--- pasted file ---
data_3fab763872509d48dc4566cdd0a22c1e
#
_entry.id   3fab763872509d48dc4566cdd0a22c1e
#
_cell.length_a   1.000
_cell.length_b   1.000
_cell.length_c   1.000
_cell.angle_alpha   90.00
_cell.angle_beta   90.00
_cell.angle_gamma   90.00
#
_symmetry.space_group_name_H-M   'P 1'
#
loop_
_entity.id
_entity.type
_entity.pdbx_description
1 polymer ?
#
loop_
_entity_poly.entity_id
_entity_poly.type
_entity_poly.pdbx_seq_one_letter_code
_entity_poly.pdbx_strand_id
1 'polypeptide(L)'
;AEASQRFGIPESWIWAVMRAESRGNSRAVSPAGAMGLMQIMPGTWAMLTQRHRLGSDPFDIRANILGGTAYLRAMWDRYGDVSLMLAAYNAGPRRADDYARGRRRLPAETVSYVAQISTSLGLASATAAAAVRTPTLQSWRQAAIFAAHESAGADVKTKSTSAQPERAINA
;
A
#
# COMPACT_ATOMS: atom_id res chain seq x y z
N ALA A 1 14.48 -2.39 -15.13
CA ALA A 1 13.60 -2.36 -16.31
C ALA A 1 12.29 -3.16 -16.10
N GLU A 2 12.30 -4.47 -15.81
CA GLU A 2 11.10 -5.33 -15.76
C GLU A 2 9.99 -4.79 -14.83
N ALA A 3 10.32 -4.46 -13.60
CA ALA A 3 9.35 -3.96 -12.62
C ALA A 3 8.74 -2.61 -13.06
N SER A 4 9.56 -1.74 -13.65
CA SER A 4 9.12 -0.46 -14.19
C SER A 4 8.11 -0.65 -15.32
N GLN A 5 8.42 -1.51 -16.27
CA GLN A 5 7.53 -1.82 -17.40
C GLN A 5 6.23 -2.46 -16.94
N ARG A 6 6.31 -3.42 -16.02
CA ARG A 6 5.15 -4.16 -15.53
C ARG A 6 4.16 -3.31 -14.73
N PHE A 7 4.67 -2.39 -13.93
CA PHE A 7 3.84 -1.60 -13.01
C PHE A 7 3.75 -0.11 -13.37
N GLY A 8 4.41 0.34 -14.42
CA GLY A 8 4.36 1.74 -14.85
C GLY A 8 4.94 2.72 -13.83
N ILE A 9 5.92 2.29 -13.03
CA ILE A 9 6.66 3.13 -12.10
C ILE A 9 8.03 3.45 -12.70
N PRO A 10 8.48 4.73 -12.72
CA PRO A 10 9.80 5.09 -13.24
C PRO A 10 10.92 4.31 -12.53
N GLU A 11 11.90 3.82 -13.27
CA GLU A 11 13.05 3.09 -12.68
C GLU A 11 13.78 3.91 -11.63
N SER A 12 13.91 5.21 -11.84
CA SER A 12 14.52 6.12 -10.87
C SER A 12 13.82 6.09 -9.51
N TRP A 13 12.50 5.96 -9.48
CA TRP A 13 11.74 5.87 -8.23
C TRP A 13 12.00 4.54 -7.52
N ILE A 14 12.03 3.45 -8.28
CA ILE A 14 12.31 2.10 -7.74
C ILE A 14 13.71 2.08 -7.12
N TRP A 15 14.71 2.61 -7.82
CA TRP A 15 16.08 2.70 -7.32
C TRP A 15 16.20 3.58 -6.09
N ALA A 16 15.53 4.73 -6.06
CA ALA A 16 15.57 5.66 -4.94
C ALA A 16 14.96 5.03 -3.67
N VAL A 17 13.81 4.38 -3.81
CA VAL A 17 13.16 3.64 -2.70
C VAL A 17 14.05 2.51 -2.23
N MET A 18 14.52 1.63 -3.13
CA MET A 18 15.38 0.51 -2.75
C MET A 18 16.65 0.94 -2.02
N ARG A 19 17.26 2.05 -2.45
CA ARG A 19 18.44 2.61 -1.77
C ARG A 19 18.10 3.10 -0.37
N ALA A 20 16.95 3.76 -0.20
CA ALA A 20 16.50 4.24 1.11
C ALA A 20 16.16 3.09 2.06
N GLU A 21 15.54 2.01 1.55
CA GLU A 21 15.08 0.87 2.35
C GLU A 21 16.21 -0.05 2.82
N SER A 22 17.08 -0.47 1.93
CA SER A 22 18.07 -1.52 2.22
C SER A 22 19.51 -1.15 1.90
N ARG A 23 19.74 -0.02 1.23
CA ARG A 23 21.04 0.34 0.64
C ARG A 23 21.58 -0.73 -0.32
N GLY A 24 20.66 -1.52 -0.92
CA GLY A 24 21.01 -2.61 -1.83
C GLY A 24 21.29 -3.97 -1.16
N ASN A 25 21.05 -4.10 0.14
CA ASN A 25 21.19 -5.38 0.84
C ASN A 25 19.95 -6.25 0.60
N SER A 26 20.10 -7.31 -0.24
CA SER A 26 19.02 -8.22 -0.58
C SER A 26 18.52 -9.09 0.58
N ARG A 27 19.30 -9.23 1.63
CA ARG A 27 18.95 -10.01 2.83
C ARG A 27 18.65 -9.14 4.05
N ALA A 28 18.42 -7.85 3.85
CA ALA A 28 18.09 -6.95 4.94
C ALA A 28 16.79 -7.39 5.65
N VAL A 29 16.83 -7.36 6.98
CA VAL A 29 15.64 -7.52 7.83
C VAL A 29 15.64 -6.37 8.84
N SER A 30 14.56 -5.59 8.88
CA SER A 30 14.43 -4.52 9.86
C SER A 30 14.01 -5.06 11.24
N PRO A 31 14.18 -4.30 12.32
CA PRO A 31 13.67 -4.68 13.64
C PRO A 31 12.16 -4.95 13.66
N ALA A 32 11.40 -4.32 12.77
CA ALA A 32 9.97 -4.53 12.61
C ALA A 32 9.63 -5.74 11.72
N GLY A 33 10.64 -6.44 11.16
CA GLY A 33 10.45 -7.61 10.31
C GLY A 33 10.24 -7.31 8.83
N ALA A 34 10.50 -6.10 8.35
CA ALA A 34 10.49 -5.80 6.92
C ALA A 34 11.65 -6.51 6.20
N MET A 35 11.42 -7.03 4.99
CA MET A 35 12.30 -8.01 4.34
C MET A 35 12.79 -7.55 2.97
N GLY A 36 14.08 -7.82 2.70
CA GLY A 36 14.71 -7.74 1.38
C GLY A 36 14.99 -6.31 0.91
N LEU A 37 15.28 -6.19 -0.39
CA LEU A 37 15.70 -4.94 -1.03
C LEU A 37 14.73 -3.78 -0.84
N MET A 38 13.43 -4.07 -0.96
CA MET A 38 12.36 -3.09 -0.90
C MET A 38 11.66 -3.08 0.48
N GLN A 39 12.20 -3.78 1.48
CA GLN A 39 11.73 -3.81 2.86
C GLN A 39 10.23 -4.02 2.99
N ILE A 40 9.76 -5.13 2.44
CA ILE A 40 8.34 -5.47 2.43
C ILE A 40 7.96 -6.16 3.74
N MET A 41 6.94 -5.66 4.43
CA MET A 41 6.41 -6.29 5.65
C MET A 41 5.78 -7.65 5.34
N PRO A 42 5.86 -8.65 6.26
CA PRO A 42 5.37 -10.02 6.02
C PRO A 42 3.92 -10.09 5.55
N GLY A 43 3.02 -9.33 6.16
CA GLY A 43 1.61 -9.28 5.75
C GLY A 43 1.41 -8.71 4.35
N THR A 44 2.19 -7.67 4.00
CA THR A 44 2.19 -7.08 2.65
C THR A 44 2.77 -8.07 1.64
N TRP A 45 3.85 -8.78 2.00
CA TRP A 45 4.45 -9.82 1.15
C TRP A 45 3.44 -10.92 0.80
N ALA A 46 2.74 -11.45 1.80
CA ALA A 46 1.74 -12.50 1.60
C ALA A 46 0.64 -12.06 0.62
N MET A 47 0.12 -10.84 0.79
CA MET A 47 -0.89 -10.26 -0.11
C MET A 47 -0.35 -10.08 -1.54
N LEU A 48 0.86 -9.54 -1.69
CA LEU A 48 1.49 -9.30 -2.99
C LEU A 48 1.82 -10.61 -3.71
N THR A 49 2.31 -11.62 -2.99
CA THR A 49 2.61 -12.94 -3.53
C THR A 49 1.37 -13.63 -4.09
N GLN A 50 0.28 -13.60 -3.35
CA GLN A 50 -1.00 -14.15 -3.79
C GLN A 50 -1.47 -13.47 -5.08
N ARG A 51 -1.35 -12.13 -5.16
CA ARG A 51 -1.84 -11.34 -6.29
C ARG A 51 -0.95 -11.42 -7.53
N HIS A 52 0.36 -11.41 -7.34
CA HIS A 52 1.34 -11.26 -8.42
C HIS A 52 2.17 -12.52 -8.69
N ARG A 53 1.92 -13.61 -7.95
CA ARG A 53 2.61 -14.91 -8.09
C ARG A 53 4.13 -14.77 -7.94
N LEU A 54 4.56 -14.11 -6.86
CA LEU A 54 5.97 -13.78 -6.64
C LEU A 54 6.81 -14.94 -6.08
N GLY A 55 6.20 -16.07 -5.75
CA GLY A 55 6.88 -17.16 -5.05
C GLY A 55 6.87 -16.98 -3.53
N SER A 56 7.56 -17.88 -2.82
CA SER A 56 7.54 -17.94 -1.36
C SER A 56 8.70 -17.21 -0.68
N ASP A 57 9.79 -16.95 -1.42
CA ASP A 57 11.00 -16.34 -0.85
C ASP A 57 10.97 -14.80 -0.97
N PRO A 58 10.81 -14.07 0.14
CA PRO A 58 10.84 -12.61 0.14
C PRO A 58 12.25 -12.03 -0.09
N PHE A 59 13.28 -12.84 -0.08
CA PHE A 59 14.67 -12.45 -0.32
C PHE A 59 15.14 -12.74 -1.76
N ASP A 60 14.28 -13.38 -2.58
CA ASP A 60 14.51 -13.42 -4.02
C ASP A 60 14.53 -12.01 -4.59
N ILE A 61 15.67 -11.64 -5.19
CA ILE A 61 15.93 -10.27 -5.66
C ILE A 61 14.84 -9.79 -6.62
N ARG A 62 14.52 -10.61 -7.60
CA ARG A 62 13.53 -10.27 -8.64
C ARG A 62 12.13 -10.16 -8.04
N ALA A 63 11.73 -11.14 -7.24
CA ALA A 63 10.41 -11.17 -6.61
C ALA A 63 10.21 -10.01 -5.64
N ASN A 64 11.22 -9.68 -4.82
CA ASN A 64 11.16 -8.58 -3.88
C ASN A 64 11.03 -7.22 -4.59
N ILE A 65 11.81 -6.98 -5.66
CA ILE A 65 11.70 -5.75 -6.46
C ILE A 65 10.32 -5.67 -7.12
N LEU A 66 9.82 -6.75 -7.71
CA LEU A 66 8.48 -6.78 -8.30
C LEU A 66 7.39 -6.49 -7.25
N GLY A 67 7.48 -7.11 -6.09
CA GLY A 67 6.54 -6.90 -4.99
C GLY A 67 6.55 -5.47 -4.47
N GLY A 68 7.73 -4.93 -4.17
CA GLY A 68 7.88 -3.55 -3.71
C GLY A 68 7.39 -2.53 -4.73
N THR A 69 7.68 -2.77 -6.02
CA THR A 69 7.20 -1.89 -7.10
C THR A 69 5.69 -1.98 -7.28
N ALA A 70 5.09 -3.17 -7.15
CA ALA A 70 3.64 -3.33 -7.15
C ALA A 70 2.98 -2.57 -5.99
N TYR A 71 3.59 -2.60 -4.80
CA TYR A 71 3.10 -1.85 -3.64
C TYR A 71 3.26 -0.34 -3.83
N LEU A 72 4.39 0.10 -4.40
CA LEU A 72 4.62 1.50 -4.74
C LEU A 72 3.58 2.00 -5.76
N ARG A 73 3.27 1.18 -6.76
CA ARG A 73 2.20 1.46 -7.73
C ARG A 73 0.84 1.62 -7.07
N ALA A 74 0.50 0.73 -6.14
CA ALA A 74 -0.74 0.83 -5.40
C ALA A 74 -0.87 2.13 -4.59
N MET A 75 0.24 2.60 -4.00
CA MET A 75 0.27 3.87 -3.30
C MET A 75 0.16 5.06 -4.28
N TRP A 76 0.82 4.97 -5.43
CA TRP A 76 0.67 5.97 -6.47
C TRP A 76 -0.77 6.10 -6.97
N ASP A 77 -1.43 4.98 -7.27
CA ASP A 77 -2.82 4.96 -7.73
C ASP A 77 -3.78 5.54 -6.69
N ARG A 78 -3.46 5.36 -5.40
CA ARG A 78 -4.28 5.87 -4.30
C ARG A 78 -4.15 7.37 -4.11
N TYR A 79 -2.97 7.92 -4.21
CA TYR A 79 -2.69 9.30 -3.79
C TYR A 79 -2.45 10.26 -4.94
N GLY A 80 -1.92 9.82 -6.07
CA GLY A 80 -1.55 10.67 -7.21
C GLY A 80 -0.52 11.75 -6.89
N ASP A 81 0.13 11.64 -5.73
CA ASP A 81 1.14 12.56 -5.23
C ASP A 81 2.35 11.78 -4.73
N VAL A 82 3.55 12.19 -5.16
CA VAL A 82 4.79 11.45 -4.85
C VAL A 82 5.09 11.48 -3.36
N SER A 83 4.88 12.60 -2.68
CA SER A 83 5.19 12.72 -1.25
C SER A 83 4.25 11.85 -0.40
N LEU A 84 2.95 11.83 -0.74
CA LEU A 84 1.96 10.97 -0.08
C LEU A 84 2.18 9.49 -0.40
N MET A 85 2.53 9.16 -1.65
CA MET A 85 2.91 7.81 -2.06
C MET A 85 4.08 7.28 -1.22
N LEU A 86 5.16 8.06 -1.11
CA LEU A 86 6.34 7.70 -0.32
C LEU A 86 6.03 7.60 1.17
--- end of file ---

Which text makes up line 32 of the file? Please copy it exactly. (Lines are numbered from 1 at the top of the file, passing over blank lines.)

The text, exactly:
CA ALA A 1 13.60 -2.36 -16.31